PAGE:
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Iran's Original Movie Starlet Has Been Living in the East Bay All This Time

And now you can see her in a play.

Left to right: Vida Ghahremani, L Peter Callender, Sofia Ahmad.

 

When she was 17, Vida Ghahremani kissed a man and was expelled from her Iranian high school. That was 60 years ago, before the days of ultra-buzz kill ayatollahs, but it was a national scandal. After all, they kissed on the silver screen. Ghahremani was one of the Iran's first movie stars, earning her national acclaim and a boot out the door from her scandalized teachers (even before the revolution Iran had very particular ideas about a woman‘s place). These days she lives in the East Bay, teaching theater and Persian language classes and acting. You can see her in the world premiere of Isfahan Blues at the African American Shakespeare Company this Saturday, a play written by her daughter and largely based on Ghahremani’s own incredible life.

Isfahan Blues, a collaboration between AASC and Golden Thread, combines three real historical events into a fairy tale of sorts: Jazz superstar Duke Ellington’s musical tour of the Middle East in 1963 (Duke was on a mission from the State Department to counter the rising popularity of Soviet art worldwide); the famed platonic love affair between actress Lena Horne and Ellington’s piano player and composer, the openly gay Billy Strayhorn (AASC artistic director L. Peter Callender plays a character based on Strayhorn); and Ghahremani’s life and career. Though set 52 years in the past, the script turned out to be surreally timely: Callender initially objected to his character’s rhetoric about race relations, saying “I was born in the West Indes. This country has been very good to me.” Then Baltimore and Oakland boiled over and Callender was so struck that he started choking up in rehearsals.

Sofia Ahmad plays opposite Callender as his (non) love interest, but Gharemani also appears as an older version of the same character (i.e., herself). In the late ’50s and ‘60s, newly oil-rich Iran went nuts for American music, movies, and celebrity culture. Gharemani got her big break when she heard about a casting call at a local theater. She needed the permission of her father, an army colonel, to try out, and he personally escorted her to the audition, to the amazement of the casting directors. “Film was something new there. The last thing most men wanted was their young daughter on the screen,” she says. But Dad obliged, colonel‘s stripes and all.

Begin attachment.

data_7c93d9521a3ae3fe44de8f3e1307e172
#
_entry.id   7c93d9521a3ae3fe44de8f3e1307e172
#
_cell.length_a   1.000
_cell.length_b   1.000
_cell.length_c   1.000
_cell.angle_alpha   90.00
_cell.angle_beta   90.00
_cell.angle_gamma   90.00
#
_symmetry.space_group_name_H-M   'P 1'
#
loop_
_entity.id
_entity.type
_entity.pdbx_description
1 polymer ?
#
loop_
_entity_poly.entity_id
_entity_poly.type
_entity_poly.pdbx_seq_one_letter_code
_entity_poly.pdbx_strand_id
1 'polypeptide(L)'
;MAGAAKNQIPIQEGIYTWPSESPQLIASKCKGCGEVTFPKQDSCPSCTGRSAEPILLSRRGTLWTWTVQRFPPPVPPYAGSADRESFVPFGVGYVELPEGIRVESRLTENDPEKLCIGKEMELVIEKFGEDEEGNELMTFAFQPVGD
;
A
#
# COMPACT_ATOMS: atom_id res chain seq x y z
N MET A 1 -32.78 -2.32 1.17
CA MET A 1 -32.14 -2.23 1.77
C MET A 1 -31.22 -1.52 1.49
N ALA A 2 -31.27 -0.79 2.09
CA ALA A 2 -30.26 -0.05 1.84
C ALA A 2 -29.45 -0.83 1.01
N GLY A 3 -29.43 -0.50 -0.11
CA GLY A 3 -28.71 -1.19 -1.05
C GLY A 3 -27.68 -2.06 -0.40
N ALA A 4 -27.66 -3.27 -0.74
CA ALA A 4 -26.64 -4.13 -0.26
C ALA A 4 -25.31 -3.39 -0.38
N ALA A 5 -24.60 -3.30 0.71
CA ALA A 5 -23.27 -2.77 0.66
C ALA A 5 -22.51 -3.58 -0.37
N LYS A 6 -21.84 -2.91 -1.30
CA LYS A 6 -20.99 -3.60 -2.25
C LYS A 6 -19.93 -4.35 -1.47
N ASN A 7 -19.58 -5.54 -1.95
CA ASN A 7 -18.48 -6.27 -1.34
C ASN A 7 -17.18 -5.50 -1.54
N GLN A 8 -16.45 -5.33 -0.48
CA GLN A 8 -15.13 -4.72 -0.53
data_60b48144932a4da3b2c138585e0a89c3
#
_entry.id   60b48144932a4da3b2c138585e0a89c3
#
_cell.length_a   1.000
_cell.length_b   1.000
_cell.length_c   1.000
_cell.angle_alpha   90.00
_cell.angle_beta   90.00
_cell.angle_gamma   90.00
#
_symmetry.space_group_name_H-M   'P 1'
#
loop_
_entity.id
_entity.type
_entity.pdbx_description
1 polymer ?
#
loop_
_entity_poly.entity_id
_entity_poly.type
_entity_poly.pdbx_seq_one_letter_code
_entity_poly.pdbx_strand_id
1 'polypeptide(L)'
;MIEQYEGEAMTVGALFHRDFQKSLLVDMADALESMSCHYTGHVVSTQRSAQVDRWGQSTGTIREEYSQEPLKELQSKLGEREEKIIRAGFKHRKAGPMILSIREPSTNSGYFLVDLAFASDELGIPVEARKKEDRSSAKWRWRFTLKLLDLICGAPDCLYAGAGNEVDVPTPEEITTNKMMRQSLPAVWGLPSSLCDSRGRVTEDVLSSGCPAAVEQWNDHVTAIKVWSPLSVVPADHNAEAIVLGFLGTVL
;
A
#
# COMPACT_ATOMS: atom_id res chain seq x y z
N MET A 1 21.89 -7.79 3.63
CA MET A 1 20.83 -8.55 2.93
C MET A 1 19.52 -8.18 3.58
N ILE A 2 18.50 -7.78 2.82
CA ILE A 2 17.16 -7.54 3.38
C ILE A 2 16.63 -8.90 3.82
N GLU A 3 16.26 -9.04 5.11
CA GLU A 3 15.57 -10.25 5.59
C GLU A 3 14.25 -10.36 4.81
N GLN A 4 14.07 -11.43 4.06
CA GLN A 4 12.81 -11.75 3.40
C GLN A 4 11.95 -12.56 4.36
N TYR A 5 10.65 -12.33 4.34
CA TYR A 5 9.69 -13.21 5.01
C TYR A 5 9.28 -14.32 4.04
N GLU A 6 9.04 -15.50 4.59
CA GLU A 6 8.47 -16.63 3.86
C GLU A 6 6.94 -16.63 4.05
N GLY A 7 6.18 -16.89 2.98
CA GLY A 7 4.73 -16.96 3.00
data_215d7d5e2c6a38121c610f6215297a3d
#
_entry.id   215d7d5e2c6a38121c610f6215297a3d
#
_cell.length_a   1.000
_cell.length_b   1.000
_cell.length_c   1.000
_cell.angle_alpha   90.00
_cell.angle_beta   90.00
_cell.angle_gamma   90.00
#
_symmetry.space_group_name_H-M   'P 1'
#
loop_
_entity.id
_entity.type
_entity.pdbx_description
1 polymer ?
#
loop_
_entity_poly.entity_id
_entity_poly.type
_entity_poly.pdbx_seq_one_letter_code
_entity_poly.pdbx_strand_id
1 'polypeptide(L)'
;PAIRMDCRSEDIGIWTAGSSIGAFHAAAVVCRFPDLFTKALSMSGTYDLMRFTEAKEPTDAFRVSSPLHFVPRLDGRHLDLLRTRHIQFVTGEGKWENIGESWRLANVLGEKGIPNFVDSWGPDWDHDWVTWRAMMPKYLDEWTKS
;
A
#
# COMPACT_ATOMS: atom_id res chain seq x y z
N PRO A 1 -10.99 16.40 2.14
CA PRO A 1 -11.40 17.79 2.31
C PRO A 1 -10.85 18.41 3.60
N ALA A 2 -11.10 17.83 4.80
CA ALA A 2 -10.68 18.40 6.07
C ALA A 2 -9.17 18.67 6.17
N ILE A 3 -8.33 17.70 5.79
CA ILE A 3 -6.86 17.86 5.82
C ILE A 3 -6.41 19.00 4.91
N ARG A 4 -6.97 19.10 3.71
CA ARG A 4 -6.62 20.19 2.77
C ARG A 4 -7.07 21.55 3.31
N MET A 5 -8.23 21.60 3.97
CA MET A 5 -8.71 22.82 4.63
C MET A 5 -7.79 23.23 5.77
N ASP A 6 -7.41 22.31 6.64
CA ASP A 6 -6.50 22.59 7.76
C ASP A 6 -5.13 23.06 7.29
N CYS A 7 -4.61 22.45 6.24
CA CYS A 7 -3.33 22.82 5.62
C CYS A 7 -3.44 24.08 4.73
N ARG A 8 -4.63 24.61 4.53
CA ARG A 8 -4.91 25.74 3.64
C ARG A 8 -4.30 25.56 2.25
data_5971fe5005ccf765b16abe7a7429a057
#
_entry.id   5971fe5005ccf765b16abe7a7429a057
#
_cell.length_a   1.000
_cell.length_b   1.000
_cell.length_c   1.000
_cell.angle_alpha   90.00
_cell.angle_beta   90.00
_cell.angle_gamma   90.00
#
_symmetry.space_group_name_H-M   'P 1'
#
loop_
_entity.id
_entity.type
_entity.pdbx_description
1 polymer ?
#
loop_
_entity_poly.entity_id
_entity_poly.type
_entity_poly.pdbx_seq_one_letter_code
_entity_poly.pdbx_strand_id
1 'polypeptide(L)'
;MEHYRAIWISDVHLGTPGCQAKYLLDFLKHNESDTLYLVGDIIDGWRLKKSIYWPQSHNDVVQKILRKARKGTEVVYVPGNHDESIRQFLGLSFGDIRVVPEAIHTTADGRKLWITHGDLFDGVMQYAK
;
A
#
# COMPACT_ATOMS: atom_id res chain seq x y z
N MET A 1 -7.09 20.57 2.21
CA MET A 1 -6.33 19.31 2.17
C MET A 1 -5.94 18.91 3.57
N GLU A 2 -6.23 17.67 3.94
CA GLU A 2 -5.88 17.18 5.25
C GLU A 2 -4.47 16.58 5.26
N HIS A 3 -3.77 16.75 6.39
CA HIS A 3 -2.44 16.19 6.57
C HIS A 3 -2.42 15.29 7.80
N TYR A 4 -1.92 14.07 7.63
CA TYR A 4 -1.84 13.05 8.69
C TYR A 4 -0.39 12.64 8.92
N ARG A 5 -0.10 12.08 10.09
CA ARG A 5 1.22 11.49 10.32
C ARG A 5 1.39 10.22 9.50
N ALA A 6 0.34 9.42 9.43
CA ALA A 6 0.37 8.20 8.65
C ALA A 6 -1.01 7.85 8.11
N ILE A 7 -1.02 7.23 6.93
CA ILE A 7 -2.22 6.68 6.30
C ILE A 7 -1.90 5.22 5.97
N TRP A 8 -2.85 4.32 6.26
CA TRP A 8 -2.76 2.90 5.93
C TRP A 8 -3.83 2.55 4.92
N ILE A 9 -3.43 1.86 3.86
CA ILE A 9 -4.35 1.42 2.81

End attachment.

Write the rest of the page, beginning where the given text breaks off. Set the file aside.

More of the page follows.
She got the part and scandalized the country by delivering what she claims was Iran’s first onscreen kiss. “Lips to lips, a remarkable sight at the time,” she says. She made 15 movies in eight years, with awesome titles like Hunters of the Salt Desert and Love & Vengeance, before marriage and motherhood temporarily retired her from acting. She and her husband opened a dance club (Isfahan Blues takes place in a similar establishment), where she found fame a tough business partner, particularly when pushy men assumed they could get her to swoon for them as easily as she did onscreen. “Some of those incidents were so bizarre it could only be true,” says Yeghiazarian, who worked a couple of the anecdotes into the show. “Certain men just couldn’t deal with a woman expressing her sexuality so openly.” 

Later Gharemani moved to the US to attend college (she made up the difference from that expulsion eventually) and reunite with family, which helpfully got her clear of Iranian politics. She went back into movies, recently appearing in A Thousand Years of Good Prayers and The Stoning of Soraya M. Now 78, this will be her first time onstage in five or six years, but chance she won’t permanently retire until they have to wheel her away. “Being onstage and in front of the camera is life to me.“ The play, like Gharemani herself, reminds us that countries are more than the sum of their politics. “I’m very honored to do this play, and for my daughter to have remembered all these stories I told her growing up. In the future, I’d like to see friendship between nations, because that’s what this story means to us.” Isfahan Blues opens Saturday. 


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